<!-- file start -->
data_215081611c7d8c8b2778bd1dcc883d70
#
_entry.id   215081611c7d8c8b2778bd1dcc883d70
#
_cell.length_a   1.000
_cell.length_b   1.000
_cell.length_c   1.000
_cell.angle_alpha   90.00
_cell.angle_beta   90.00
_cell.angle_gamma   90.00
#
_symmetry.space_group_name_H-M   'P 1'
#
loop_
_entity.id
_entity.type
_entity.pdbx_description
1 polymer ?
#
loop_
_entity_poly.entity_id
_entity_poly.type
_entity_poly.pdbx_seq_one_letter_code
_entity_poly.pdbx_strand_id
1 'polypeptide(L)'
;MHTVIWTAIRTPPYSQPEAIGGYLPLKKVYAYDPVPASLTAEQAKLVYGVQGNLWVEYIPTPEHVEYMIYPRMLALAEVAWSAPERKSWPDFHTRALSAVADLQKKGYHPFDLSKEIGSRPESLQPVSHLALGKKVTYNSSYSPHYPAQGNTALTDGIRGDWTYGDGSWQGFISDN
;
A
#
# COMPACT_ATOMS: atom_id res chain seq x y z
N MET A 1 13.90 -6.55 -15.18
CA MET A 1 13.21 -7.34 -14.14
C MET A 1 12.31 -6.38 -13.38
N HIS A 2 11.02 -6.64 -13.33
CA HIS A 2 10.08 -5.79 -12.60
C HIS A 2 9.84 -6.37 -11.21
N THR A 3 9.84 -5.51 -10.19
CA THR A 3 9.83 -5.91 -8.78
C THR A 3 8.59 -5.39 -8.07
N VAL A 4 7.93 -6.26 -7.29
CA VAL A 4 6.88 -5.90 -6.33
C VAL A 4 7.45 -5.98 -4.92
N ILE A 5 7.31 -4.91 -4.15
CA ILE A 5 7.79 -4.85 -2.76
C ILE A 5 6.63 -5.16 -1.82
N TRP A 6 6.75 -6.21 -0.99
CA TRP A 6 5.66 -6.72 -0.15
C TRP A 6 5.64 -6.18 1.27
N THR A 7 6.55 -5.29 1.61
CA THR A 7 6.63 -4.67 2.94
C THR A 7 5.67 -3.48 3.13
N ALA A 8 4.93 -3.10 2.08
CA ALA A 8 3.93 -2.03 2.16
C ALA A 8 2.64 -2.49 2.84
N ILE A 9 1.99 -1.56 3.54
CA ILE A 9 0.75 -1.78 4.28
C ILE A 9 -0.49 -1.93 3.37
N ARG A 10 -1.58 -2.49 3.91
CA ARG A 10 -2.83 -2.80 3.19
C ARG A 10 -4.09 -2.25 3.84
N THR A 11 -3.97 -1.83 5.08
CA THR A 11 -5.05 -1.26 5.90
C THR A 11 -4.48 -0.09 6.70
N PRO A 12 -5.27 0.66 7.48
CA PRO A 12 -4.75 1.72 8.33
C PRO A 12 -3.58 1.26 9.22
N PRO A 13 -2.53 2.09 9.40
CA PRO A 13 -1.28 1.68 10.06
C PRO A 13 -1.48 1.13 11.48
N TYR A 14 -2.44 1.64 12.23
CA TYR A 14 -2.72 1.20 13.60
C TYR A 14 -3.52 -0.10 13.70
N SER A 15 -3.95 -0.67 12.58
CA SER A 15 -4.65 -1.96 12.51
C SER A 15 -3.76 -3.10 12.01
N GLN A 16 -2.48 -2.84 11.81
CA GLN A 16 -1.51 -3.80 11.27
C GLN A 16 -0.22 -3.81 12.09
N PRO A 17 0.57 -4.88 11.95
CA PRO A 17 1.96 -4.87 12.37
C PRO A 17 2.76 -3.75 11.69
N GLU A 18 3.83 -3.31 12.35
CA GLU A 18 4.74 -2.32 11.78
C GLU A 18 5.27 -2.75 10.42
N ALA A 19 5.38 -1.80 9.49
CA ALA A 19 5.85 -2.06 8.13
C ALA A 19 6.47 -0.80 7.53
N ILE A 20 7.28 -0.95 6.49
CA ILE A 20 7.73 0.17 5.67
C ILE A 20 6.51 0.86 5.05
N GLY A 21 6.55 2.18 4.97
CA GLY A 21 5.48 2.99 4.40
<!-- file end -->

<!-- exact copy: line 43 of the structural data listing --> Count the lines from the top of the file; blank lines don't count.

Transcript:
N ILE A 5 7.31 -4.91 -4.15